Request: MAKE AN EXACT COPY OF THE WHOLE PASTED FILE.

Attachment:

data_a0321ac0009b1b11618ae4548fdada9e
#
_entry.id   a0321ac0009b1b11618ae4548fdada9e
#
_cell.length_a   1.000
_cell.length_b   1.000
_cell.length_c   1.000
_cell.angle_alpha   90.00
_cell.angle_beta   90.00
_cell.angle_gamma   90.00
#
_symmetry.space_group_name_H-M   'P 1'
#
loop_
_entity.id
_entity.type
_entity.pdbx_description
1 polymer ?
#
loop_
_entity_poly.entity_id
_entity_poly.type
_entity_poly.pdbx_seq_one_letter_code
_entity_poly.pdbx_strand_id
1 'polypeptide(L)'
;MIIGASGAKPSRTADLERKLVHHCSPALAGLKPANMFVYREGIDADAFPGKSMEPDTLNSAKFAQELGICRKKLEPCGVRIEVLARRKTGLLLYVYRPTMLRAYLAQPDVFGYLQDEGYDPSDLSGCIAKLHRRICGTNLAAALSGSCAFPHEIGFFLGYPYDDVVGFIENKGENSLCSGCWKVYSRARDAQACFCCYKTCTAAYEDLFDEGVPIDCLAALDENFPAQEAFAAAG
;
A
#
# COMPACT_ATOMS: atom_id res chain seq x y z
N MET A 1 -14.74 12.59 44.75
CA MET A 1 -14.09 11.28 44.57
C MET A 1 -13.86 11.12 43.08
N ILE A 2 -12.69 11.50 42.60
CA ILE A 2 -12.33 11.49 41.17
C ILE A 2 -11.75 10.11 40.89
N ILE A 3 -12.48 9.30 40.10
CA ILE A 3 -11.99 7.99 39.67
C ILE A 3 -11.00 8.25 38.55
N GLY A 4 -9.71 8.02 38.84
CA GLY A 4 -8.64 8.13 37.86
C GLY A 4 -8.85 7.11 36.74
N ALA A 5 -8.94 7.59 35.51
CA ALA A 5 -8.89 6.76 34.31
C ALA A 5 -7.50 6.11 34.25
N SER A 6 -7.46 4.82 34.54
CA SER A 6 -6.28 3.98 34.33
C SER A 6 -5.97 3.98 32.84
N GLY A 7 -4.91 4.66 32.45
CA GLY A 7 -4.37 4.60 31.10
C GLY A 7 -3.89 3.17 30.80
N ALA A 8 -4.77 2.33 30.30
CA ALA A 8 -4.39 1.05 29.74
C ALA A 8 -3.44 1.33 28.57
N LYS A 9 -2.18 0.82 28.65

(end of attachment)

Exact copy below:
data_a0321ac0009b1b11618ae4548fdada9e
#
_entry.id   a0321ac0009b1b11618ae4548fdada9e
#
_cell.length_a   1.000
_cell.length_b   1.000
_cell.length_c   1.000
_cell.angle_alpha   90.00
_cell.angle_beta   90.00
_cell.angle_gamma   90.00
#
_symmetry.space_group_name_H-M   'P 1'
#
loop_
_entity.id
_entity.type
_entity.pdbx_description
1 polymer ?
#
loop_
_entity_poly.entity_id
_entity_poly.type
_entity_poly.pdbx_seq_one_letter_code
_entity_poly.pdbx_strand_id
1 'polypeptide(L)'
;MIIGASGAKPSRTADLERKLVHHCSPALAGLKPANMFVYREGIDADAFPGKSMEPDTLNSAKFAQELGICRKKLEPCGVRIEVLARRKTGLLLYVYRPTMLRAYLAQPDVFGYLQDEGYDPSDLSGCIAKLHRRICGTNLAAALSGSCAFPHEIGFFLGYPYDDVVGFIENKGENSLCSGCWKVYSRARDAQACFCCYKTCTAAYEDLFDEGVPIDCLAALDENFPAQEAFAAAG
;
A
#
# COMPACT_ATOMS: atom_id res chain seq x y z
N MET A 1 -14.74 12.59 44.75
CA MET A 1 -14.09 11.28 44.57
C MET A 1 -13.86 11.12 43.08
N ILE A 2 -12.69 11.50 42.60
CA ILE A 2 -12.33 11.49 41.17
C ILE A 2 -11.75 10.11 40.89
N ILE A 3 -12.48 9.30 40.10
CA ILE A 3 -11.99 7.99 39.67
C ILE A 3 -11.00 8.25 38.55
N GLY A 4 -9.71 8.02 38.84
CA GLY A 4 -8.64 8.13 37.86
C GLY A 4 -8.85 7.11 36.74
N ALA A 5 -8.94 7.59 35.51
CA ALA A 5 -8.89 6.76 34.31
C ALA A 5 -7.50 6.11 34.25
N SER A 6 -7.46 4.82 34.54
CA SER A 6 -6.28 3.98 34.33
C SER A 6 -5.97 3.98 32.84
N GLY A 7 -4.91 4.66 32.45
CA GLY A 7 -4.37 4.60 31.10
C GLY A 7 -3.89 3.17 30.80
N ALA A 8 -4.77 2.33 30.30
CA ALA A 8 -4.39 1.05 29.74
C ALA A 8 -3.44 1.33 28.57
N LYS A 9 -2.18 0.82 28.65